this faith," said Freed.
"You know, there's gotta be a light at the end
of the tunnel or you wouldn't do the four-nights-
a-week practice grind and write songs, and worry
and toss around in bed about your band if you
didn't have some kind of faith."

Amazin' Blue does some a capella magic in the Nickels Arcade on Tuesday.
A A __ _ - _ -

Al imazin
On a typical Tuesday night in Ann
Arbor, while most students were holed
up in libraries, coffee shops, or their
homes, a small bunch of people
huddled together in the Nickels
Arcade to ward off the bite of the
freezing air, laughing and joking
around. On self-appointed cue, they
formed a loose interpretation of a
semi-circle, and when they
simultaneously opened their mouths
to sing, something amazing happened.
It was Michigan's co-ed a cappella
singing group, Amazin' Blue.
Amazin' Blue joined forces with
*a visiting a cappella group from Yale
University on March 8 for a sneak
preview of their upcoming spring
concert, Vocal Blowout III. Their set
included some of the group's old
favorites, such as covers of Erasure's
"Chains of Love" and the Indigo Girls'
"Galileo," as well as some new songs
like "Crazy" by Seal.
Just six years old, Amazin' Blue
has developed quite a following on
the U-M campus. "Our popularity
has really increased in the last two
years because we perform music
everyone knows," said music director
Lorin Burgess.
Soprano Carrie Simpson agreed,
"We've gained a lot of exposure
outside of our traditional three
concerts ayear."Amazin' Blue's third
-compact disc, still untitled at this
*point, will be released in September.
Their current release, "Amazin'
Blue's Compact Disc," has been
selling successfully for over a year.
The group spent their spring break on
tour, performing with a capella groups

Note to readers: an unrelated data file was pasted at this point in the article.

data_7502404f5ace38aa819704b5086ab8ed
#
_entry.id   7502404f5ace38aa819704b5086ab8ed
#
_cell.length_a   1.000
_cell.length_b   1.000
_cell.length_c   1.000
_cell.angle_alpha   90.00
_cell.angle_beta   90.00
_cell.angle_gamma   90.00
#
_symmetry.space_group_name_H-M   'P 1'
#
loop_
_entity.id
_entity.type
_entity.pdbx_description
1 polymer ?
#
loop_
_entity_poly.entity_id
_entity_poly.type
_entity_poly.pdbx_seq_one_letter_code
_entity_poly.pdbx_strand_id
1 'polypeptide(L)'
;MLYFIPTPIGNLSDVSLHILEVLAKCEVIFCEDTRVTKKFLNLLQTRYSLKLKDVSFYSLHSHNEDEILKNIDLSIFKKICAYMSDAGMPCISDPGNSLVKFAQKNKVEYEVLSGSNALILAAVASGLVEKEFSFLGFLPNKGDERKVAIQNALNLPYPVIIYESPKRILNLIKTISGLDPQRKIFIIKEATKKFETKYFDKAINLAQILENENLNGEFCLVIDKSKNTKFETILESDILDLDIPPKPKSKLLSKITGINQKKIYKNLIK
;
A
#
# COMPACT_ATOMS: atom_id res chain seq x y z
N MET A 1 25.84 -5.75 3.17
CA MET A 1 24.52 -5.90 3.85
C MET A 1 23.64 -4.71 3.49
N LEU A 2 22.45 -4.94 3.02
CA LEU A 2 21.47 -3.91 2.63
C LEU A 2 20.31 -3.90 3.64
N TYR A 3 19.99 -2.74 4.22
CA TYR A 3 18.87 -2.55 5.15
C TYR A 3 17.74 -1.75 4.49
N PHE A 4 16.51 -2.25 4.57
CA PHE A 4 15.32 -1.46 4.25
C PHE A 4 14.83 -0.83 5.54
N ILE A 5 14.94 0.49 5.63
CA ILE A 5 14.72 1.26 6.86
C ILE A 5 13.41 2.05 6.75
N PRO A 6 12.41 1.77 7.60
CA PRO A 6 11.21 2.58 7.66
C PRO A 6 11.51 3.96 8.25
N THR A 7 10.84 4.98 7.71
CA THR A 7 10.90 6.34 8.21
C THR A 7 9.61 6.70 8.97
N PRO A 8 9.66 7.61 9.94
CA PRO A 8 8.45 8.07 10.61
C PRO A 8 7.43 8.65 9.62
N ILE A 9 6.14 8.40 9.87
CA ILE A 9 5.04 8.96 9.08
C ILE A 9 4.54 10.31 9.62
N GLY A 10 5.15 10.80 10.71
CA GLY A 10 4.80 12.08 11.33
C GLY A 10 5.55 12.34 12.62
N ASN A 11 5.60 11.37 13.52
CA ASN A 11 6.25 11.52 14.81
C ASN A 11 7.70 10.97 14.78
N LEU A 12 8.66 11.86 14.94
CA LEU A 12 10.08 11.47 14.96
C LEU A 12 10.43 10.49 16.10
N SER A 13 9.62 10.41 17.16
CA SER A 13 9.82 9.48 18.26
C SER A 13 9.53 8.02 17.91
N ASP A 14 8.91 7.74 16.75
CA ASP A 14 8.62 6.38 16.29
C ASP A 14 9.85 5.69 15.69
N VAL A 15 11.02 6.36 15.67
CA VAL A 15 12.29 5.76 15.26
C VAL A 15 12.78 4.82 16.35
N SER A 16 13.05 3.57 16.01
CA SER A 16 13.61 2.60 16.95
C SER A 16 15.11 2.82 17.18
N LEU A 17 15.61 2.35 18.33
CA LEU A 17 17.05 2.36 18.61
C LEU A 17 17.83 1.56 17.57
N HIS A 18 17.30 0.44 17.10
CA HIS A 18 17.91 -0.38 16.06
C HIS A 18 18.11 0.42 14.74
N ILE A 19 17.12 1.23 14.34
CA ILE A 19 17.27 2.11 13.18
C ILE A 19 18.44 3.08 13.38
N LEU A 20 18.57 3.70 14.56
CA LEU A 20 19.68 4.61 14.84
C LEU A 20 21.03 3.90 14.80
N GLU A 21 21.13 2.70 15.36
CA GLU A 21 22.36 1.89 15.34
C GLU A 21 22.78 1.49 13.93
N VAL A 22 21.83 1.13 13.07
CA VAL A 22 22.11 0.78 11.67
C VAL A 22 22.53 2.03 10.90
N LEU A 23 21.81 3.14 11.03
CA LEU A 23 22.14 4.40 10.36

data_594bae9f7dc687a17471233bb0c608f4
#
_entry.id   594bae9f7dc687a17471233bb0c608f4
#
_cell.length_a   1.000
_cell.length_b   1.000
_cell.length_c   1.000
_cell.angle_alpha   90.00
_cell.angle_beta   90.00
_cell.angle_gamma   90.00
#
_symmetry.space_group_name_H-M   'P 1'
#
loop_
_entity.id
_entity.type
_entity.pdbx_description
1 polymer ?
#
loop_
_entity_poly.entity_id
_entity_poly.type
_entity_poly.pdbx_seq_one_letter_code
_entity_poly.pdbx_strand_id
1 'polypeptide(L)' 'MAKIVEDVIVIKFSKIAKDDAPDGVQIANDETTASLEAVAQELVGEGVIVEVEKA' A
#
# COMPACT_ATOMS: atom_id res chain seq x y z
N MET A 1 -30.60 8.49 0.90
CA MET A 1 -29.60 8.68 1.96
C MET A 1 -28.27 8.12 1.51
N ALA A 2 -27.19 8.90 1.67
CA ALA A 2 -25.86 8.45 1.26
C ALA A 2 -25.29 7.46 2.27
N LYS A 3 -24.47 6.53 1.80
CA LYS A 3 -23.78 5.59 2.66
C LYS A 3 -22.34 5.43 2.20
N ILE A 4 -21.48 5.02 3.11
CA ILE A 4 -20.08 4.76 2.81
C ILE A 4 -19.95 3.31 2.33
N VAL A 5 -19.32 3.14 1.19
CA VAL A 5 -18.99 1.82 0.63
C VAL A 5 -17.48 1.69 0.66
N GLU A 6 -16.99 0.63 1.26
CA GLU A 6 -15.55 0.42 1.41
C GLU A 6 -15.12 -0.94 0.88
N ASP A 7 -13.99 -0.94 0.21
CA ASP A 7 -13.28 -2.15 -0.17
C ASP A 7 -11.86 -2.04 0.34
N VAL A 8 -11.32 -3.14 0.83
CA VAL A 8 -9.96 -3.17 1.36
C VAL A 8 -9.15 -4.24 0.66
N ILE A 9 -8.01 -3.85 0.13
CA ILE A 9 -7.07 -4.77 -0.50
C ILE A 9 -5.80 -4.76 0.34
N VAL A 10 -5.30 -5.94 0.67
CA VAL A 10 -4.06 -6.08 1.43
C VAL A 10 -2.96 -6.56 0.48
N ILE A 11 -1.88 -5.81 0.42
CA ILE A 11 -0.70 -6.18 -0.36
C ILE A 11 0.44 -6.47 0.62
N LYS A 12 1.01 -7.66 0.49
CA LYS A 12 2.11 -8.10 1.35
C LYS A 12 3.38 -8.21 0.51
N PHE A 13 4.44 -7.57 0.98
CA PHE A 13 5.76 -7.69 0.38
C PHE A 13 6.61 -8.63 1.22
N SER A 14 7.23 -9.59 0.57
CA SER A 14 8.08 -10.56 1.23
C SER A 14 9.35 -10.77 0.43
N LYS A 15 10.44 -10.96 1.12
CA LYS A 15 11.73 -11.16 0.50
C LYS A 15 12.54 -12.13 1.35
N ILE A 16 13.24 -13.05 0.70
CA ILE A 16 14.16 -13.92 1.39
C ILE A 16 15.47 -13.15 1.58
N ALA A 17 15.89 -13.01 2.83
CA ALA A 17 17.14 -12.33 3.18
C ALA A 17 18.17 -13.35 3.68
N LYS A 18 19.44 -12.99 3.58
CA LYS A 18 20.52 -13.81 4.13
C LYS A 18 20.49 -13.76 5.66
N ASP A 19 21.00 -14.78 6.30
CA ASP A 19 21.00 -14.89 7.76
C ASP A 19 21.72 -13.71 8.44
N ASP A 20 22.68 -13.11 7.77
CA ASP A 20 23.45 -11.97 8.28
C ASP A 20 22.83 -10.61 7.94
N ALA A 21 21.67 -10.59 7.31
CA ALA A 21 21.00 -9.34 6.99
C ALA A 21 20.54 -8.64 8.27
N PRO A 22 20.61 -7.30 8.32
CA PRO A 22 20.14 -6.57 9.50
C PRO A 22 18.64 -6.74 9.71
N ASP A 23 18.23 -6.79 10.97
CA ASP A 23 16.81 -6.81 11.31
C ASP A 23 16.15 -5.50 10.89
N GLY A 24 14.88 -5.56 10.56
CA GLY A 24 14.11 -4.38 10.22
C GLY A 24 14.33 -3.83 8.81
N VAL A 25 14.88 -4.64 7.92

on other campuses throughout the
mid-west. "It's great to perform for
our own audience, but we gain so
much experience on tour," declared

business manager Greg Gephart.
Amazin' Blue is completely
student run, from arrangement to
performance to publicity. Each
member, with his or her unique talent,
adds to the groups diversity. "We all
come from different backgrounds. We
have completely different interests.
So our repertoire includes all musical
types: rap, jazz, pop, and country,"
Gephart explained.
Burgess continued, "We hear a
song we like and bring it in for the rest
of the group to hear. We then decide,
with regard to balance of genre, range,
and male or female soloist, if the song
should be arranged." "It's a very
democratic process," added former
music director Sheetal Bhagat.
Amazin' Blue will undergo some
major changes next year. Three
members, Mike Hoeberling, Andrew
Poe and Gephart will be leaving, and
three more are undecided. "It's hard
to say good-bye, but I can't justify
just taking one class anymore so I can
stay in the group. It's time to move
on," Gephart said.
Although they'll feel the losses
heavily, the group is not worried about
rebuilding. They look forward to the
auditions which take place in April.
"Each year the musicians who audition
for us get more and more talented. It's
hard to get in because our standards
have gotten so high," Bhagat said.
The final note faded out and the
cold air set in. After escaping from
the real world for a short time, the
crowd began to disperse with high
expectations for Saturday's show.
If Tuesday evening served as any
indication, "Vocal Blowout" is a
tremendous understatement.
AMAZIN' BLUE will perform
Saturday at 8 p.m. at Rackham.
Tickets are $6. Call 763-TKTS.

CRY OF LOVE tears the roof of off Harpo's
(14238 Harper in Detroit) tonight. Call 824-
1700 for ticket information if you dare.

Kenneth Jean waltzed a little clumsily with the CSO

It was shameless pandering, but it
produced the desired effect. As an
encore to Tuesday night's concert of
works by Respighi, Grieg and
Chicago Symphony
Hill Auditorium
March 8, 1994
Beethoven, conductor Kenneth Jean
and the Chicago Symphony Orchestra
played "The Victors." The orchestral